Knighthood

Here’s a multiple-choice question. On Saturday I…

  1. Did something very silly;
  2. Went on a quest;
  3. Kept a friend company during a fundraiser;
  4. Watched TV all day;
  5. Ate food every half hour;
  6. Rode my longest/farthest indoors;
  7. Rode my farthest on a bike (indoors or outdoors) in 25 years;
  8. Kickstarted my Ironman bike training; or
  9. All of the above.

The correct answer is, of course, “All of the above.”

Inside the studio

About six weeks ago—just a short time after we hopped in the lake together on Christmas Eve—my friend Alex wrote about her quest to become a “Knight of Sufferlandria.” Sufferlandria is a mythical place invented by the creators of the Sufferfest video series. While the place may be mythical, the suffering induced by these top-quality videos certainly is not. To do one as prescribed is to get a very intense workout. To become a knight requires doing ten . . . in one day! Surely an insane undertaking.

Naturally, this was my reaction:

Okay. Tell me more about this Sufferlandria thing and whether there’s room for one more person… if it isn’t too insane… even by my standards.

As if you didn’t already know how my mind works. :-)

Artsy set-up shot

When Alex and I talked about how to approach the event (which was a fundraiser for Children’s Hospital of Boston) we agreed the right way to approach it was to scale the power way back for most of the day. After all, we were looking at 10 hour-long videos done with a maximum of a 10-minute break between them. That’s a long time to be in the saddle at full throttle. Thanks to TrainerRoad, I had just recently started training with power. I figured if I did most of the videos at 75% of the recommended power targets and one or two at 100%, I wouldn’t have a problem. Plus, it would be an opportunity to work on my Ironman pacing and nutrition.

I knew the undertaking was legit when I started having stress dreams about it. On Tuesday night I dreamt that I forgot all of my food . . . and shoes . . . and changes of clothes at home and had to drive back on the morning of the event to get them. Of course it was a dream, so the event was in Wyoming and my stuff was just down the road at Grandma’s old house in Iowa. Oh, dreams!

Early. Feeling good.

On the day of the event, I woke with high blood sugar. The cupcake I ate while “carb-loading” the night before probably had a bit to do with that, but the main culprit was the adrenaline from the anticipation. It was just like before a triathlon. “This is perfect,” I thought. “Just like race day! Something to anticipate for Ironman Wisconsin.” I gave some insulin and then we settled in for a bit of riding.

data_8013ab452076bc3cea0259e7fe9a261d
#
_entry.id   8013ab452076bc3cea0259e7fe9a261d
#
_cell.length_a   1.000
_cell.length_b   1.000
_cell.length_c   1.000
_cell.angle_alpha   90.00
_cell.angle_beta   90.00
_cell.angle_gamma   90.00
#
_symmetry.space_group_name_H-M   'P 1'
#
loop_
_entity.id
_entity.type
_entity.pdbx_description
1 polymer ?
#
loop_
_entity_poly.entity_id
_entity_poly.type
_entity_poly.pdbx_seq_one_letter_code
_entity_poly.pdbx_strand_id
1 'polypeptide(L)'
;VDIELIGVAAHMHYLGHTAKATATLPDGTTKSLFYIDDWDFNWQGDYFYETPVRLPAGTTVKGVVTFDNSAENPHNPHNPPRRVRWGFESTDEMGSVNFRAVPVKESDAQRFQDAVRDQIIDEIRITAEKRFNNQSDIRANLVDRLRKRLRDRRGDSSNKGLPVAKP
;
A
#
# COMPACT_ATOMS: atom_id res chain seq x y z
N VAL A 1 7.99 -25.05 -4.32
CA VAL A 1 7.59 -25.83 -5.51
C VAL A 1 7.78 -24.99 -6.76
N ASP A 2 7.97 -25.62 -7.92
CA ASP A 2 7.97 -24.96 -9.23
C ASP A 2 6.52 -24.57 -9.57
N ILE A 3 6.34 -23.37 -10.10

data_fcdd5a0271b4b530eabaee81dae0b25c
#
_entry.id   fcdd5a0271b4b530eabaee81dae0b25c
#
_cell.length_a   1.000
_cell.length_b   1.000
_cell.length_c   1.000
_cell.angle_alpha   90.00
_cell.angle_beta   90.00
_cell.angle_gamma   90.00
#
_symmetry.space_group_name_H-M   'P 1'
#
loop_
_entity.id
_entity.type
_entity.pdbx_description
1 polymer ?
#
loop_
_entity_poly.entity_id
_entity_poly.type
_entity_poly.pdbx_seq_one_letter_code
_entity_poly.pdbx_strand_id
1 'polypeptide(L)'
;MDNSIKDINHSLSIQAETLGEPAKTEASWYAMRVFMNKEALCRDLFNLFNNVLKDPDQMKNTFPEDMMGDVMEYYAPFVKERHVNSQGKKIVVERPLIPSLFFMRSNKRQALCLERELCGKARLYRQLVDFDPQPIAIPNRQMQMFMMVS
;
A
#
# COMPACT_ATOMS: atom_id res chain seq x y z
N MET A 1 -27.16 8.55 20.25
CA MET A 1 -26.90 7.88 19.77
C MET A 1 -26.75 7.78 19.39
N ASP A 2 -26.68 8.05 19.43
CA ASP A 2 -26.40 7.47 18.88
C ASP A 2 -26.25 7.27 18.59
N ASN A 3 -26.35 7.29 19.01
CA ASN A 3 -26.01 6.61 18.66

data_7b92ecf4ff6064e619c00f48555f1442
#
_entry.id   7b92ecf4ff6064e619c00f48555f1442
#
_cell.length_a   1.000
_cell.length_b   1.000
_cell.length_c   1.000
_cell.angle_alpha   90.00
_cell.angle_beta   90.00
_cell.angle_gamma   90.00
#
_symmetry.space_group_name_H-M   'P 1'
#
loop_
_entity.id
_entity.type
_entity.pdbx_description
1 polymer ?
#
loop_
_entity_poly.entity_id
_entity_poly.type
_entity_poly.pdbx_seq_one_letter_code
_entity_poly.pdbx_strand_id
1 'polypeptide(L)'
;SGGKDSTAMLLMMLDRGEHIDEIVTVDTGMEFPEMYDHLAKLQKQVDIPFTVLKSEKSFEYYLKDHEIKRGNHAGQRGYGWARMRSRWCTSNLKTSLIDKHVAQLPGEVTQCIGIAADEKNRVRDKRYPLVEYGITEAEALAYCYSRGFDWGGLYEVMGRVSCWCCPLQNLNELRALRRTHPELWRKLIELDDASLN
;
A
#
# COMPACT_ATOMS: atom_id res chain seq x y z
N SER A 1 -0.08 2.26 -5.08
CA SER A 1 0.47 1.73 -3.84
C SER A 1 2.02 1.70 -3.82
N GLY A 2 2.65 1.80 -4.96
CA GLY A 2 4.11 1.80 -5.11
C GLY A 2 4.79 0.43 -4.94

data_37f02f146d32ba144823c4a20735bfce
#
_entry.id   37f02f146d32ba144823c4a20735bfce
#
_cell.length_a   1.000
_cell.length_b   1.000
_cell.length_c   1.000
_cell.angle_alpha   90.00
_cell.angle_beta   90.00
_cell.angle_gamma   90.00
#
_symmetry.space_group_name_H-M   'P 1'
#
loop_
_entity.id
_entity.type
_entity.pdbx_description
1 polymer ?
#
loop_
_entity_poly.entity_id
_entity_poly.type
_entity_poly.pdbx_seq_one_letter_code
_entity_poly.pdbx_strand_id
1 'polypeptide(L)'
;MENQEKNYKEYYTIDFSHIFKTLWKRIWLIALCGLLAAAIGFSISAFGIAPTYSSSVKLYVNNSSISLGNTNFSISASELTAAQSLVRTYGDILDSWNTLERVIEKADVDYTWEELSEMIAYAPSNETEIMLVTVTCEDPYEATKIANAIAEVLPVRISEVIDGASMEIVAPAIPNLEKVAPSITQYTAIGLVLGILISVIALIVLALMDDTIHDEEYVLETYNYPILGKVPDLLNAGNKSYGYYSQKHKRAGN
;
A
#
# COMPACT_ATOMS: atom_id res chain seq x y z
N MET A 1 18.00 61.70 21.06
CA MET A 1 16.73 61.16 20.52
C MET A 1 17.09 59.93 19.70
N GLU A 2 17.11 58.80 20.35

Here’s the set list for the day:

The set list

  • A Very Dark Place (51 minutes – 5 x 4 minute high-intensity intervals)
  • Downward Spiral (60 minutes – 2 sets of 8 intervals from 2 mins to :15 seconds)
  • Revolver (45 minutes – 15 x 1:00 maximum intensity intervals)
  • Fight Club (58 minutes – 5 x 6:30 intervals with 22 (!) attacks)
  • Angels (56 minutes – 3 x 8:00 climbs with lots of attacks)
  • There Is No Try (60 minutes – Accelerating intervals)
  • The Rookie (55 minutes – 3 x 10:00 race simulation)
  • Rubber Glove (60 minutes – A 20 minute FTP test)
  • The Wretched (48 minutes – A pure, attacking, climbing, fighting TdF stage)
  • Nine Hammers (55 minutes – Nine VO2 and Threshold Intervals)

Sounds like fun, non?

Ridin'

We were at Steve The Bike Guy‘s bike shop and velo studio, which has almost daily Sufferfest sessions. It was a perfect setting. They put on a fantastic event, attending to so many details that Alex, Nancy, and I had it (relatively) easy. All we had to do was ride. Video and audio? Check! Food and water? Check! WiFi for social media? Check! Sharing our exploits with the Twitter and the Facebook? Check! Steve and Kristen (the eponymous bike guy’s wife) even rode a bit with us.

The first few videos were relatively “easy,” especially at 75% of the recommended intensity. We talked and joked. One of our minions even went out for an hour-long run on the snowy backroads of Sherborn, Mass. It was nice to be distracted. About 3-1/2 hours in, my iPod’s battery died, and I couldn’t use TrainerRoad to see my power targets. For the next couple hours while my iPod charged, I just went based on feel and speed. “Take whatever effort it says, multiply by 2, and that’s my target speed,” I reasoned. An effort of 8.5 out of 10 became 17 mph.